A Blog by International Students at Leiden University
Now people asked me with a raised eyebrow why I chose to travel to Liege when at the same time there are far better cities in Belgium to visit such as Bruges, Ghent or Antwerp. To them I say don’t judge a place until you have visited it yourselves, for even towns like Liege can turn up the most unexpected of surprises.
Sure Liege doesn’t have the reputation of its rather more famous and flashy neighbors, but it also remains a very interesting city to pay a visit to. The city has plenty of history and is built on the banks of the Meuse River. It is situated near Belgium’s eastern borders with the Netherlands and Germany. To make it even more famous it is the birthplace of Emperor Charlemagne. Liege was once the heart of the Industrial Revolution on the Continent and the coal and steel industries are a great part of its heritage. This city also offers easy access to the Spa Formula one racing circuit which, in my opinion, is one of the best circuits in the world. Liege is the economic capital, in Wallonia, the French-speaking region of Belgium.
Right from the time you reach Liege, you will do well to be not impressed by the size of the impressive railway station. This is a very impressive and modern station and almost resembles a modern football stadium from outside. This station was designed by the world famous architect Santiago Calatrava.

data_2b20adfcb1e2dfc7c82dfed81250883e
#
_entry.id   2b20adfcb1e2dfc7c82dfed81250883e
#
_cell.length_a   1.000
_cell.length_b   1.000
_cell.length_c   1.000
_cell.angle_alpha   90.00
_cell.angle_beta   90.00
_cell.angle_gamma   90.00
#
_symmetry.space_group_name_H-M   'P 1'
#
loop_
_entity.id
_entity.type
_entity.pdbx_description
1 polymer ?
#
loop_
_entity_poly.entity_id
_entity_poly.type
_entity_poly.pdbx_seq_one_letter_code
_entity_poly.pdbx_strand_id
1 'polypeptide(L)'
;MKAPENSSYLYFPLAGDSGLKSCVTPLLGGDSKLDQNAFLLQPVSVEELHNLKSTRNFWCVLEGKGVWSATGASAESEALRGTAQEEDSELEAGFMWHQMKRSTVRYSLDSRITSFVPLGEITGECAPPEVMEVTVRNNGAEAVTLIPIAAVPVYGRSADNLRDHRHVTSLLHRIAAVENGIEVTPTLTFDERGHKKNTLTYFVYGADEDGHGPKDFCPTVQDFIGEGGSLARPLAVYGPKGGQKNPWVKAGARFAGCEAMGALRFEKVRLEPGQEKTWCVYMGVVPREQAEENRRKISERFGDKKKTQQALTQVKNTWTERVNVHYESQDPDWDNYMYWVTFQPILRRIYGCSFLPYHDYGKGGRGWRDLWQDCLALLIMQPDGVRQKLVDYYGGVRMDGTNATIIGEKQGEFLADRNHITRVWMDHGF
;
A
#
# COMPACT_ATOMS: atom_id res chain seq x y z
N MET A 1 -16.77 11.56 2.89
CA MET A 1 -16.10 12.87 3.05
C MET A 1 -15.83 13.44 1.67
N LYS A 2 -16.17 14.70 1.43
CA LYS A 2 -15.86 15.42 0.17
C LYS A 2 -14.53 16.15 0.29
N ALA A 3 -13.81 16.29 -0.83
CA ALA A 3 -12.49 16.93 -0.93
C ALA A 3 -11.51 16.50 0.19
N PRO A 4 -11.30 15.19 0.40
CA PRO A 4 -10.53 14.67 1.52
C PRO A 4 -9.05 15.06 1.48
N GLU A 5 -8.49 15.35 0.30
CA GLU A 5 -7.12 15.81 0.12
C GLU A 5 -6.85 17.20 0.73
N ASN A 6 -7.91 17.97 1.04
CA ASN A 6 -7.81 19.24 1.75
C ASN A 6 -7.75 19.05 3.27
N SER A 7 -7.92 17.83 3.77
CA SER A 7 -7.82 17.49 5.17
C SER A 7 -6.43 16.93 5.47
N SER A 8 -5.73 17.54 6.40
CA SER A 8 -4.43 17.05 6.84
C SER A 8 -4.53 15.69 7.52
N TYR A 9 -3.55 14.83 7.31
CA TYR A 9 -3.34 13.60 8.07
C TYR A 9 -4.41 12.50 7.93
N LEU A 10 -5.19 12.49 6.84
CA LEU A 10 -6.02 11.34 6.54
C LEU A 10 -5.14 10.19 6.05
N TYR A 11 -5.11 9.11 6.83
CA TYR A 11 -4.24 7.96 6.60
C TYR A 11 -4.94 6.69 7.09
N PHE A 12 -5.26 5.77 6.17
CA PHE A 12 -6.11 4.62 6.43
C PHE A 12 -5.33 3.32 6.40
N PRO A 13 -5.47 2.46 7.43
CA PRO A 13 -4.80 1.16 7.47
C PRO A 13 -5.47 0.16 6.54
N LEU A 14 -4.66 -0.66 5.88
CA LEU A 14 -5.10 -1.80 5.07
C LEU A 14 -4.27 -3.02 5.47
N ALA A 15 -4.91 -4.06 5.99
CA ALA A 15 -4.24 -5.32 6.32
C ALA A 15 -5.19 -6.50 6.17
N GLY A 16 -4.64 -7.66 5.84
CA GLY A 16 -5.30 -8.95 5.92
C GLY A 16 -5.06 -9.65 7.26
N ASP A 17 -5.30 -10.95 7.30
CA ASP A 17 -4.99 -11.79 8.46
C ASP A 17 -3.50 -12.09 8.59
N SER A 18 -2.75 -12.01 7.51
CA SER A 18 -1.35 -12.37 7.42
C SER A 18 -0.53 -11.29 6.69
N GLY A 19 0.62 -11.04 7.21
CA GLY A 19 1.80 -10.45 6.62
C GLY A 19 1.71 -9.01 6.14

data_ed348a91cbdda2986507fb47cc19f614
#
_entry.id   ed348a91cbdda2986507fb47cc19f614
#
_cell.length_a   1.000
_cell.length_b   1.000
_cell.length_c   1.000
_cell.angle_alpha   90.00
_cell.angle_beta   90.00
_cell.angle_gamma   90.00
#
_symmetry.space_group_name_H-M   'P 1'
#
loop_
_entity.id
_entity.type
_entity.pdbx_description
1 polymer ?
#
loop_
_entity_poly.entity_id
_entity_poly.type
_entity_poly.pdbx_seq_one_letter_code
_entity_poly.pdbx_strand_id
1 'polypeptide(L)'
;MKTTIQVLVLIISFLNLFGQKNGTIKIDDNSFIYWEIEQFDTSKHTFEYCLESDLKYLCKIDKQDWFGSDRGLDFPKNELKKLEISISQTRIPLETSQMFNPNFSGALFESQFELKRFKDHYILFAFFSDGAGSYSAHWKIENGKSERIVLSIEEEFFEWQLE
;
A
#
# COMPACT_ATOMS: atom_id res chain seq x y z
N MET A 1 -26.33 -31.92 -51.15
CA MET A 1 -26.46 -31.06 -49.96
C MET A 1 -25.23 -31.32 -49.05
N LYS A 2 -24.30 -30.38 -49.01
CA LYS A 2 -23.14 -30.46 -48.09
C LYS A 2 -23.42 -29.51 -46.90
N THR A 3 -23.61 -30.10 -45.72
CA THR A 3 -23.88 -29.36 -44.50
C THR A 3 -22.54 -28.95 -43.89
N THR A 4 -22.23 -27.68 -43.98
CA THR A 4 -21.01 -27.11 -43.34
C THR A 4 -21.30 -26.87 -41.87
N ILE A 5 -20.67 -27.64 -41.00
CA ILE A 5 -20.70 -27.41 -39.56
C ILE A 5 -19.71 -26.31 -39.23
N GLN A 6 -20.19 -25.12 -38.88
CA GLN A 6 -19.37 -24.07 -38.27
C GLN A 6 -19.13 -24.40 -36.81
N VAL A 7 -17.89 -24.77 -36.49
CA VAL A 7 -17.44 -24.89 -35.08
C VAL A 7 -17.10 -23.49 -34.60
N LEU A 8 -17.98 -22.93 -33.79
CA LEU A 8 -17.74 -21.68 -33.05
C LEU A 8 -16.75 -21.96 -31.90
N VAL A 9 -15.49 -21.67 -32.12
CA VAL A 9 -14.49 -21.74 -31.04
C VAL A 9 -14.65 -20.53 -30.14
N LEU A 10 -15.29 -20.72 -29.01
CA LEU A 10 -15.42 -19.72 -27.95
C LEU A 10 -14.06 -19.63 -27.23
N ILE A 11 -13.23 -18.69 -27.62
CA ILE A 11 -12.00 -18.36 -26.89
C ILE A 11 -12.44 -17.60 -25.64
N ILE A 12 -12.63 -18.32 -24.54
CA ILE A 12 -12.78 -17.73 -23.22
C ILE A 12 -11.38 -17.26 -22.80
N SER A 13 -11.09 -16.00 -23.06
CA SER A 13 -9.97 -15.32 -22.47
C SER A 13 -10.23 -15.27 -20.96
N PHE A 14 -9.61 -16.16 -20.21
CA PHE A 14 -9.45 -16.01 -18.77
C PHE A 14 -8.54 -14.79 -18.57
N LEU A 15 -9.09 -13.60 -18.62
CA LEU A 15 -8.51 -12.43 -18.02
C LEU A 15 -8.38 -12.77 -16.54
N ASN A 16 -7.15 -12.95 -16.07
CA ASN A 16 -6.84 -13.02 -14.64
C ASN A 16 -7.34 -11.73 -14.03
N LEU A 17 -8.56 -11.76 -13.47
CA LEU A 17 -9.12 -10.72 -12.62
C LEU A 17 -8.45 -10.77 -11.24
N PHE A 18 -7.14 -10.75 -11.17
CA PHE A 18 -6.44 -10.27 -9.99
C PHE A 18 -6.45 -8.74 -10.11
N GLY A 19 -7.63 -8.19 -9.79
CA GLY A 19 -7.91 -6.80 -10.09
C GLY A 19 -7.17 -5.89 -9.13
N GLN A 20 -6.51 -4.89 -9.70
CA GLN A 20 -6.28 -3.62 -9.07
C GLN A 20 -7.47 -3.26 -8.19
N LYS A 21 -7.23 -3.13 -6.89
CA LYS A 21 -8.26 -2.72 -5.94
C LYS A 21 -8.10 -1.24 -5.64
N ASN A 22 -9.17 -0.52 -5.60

Liege is also home to some very fine museums and art galleries. The Grand Curtis Museum, built in the 1500’s, exhibits an exceptional collections of archaeology, decorative & religious art, glass (one of the top crystal and glass collections of the world), Napoleonic memorabilia and the Arms museum featuring 1,000 arms both antique and modern from over the world. Being located in Wallonia, there is also the presence of The Museum of Walloon Art which has a wide range of works, everyday objects from the 16th to the 21st Century.
At the end of the day if all you want is a good walk to clear your mind Liege has the Coteaux de la Citadelle. This is a journey back into time, filled with beautiful courtyards and orchards. The Montagne of Bueren is a 374 steps long staircase built in 1881. For the past 20 year, the first Saturday of October, a walk is organized at night lit by 15,000 candles. Liege is also home to the Liege Cathedral which is an architectural wonder and dates back for quite some time.
Liege also has a very interesting array of food culture. The specialties of the region include Boulets a la Liegoise (Liege meatballs) and Liege Waffles. Liege is also a University town much like Leiden, without the ubiquitous canals of course!
A visit to Liege can be quite cultural in all ways. As you walk around the city not only will you see history and art but also experience the spirit of the city especially when you take the time to wonder through Liege’s streets.
A very fine place to visit at the end of the day!